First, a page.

contact us

Use the form on the right to contact us.

You can edit the text in this area, and change where the contact form on the right submits to, by entering edit mode using the modes on the bottom right.


123 Street Avenue, City Town, 99999

(123) 555-6789


You can set your address, phone number, email and site description in the settings tab.
Link to read me page with more information.

Derbyshire Street Pocket Park

Derbyshire Street Pocket Park was created by transforming a dead-end section of under-used road in Bethnal Green, east London. The space is adjacent to Oxford House established in 1884 as the first “settlement house” for students and graduates from Keble College, Oxford. Today Oxford House is an important local community and arts centre.

Luke Greysmith worked with Oxford House and local authority Tower Hamlets to re-imagine the outside space. Ambitious proposals were prepared that sought to recognise the potential as an important node for pedestrians and cyclists – within a thriving network of streets. A small section of unused green space (within the adjacent park) was also incorporated into the scheme, offering connectivity as well as the opportunity to deliver on proposals for sustainable urban drainage (SuDS). Funding for the project was secured via a bid to the Mayor of London’s pocket park initiative – which was match-funded by Tower Hamlets. The design incorporates the cycle lane, new seating, green-roof covered bike racks and bin stores, a rain-garden and a defined area for café tables and chairs.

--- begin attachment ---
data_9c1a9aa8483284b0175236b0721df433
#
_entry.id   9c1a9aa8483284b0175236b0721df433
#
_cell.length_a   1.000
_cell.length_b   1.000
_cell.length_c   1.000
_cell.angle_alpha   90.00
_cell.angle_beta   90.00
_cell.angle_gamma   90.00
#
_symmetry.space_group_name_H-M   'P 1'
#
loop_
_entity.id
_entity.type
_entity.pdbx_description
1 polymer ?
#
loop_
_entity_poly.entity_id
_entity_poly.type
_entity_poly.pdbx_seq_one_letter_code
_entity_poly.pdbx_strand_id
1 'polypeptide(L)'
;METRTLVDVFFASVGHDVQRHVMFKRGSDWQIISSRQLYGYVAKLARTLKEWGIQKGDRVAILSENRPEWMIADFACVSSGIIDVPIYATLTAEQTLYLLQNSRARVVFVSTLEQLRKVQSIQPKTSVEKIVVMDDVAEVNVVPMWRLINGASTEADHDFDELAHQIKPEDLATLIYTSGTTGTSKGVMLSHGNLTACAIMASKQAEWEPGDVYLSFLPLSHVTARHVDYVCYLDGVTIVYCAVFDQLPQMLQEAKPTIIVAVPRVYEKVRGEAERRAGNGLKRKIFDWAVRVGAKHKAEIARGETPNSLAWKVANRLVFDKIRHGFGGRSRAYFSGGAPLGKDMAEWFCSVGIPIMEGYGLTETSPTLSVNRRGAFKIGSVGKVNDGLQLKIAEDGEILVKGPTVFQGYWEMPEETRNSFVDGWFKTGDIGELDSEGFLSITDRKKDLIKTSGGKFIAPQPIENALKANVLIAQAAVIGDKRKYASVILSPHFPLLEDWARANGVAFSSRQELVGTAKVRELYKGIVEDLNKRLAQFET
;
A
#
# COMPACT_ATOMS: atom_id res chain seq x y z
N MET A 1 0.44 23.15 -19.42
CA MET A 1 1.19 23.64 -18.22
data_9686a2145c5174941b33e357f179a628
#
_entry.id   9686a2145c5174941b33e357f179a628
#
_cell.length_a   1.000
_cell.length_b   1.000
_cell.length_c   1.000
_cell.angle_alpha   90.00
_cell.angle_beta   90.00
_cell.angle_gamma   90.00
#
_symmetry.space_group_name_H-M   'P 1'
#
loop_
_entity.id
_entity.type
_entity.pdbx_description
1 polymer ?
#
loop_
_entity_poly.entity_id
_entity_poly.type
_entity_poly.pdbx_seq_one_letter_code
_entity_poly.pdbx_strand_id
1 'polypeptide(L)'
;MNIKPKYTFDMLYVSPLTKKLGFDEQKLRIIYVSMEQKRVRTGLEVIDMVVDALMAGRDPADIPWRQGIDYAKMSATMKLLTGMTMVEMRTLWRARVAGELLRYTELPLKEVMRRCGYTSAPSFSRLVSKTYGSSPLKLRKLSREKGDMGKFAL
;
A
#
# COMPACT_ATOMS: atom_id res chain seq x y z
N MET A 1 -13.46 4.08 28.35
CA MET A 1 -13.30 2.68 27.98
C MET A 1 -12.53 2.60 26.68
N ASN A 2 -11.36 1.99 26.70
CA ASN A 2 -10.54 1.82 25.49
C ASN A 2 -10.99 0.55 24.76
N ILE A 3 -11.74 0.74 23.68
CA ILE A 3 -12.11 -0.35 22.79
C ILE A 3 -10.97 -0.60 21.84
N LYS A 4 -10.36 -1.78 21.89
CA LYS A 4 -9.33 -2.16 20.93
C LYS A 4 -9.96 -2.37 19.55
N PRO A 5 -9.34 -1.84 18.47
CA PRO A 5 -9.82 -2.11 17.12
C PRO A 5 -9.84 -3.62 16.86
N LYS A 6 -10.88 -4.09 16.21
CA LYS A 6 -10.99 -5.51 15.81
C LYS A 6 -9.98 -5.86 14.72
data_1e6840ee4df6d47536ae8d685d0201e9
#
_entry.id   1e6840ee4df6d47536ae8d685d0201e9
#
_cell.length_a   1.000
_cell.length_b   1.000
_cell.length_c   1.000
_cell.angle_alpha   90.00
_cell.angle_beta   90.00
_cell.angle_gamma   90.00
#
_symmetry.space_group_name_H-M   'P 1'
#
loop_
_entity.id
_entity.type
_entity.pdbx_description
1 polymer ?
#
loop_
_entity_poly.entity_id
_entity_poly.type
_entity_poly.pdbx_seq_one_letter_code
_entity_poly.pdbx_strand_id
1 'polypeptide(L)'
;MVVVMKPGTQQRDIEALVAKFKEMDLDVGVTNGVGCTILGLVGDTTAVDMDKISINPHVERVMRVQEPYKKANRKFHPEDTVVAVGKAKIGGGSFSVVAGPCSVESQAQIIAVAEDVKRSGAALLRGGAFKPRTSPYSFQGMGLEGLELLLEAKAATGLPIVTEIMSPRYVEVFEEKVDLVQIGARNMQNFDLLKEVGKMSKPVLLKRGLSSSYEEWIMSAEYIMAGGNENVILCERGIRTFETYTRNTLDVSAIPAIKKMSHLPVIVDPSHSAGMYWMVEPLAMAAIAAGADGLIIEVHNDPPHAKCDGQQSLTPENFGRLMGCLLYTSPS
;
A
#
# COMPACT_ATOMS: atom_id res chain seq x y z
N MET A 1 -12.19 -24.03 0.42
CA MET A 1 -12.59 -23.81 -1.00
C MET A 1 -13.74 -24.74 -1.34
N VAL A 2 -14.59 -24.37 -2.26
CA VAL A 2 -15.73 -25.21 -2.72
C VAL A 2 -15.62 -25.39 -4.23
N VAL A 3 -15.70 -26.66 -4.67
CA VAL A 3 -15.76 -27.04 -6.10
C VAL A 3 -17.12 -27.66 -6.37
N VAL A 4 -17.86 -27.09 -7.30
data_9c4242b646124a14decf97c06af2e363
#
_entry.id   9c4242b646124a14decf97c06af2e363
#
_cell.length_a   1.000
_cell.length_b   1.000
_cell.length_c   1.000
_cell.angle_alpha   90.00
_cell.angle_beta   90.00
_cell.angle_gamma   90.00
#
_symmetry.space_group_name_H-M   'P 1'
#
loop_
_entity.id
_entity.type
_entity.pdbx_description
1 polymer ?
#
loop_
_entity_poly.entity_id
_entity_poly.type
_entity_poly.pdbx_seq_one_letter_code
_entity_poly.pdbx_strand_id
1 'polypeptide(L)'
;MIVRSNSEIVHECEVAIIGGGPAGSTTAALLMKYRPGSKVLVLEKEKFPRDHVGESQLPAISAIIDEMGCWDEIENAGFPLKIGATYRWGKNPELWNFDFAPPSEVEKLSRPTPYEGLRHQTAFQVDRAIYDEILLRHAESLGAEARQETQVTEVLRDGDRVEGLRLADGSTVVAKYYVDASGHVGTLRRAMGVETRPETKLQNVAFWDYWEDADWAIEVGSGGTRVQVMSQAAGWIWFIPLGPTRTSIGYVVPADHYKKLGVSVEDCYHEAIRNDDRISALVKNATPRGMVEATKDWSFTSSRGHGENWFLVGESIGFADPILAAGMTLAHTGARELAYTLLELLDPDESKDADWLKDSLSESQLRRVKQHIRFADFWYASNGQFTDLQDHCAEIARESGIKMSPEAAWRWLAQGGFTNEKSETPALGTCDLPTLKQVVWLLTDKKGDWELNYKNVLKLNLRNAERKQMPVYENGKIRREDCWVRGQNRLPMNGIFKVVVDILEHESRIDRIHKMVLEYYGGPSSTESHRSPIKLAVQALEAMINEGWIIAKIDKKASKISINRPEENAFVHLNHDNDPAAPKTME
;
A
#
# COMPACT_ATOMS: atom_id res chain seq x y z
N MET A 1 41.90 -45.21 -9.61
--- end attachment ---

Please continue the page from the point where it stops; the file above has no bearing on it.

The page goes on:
The landscape scheme has helped Oxford House in securing HLF funding to undertake major works to the listed building, including construction of a new main entrance to the building via the pocket park and a new café that will overlook and utilise the outdoor space. 

"Tower Hamlets council and Luke Greysmith have managed to achieve technical innovation and true place-making in a finely balanced design that will transform our immediate outdoor space, opening up significant new potential for the local area where previously none existed”. John Ryan, Chief Executive, Oxford House

Winner Landscape Institute Design Award 2015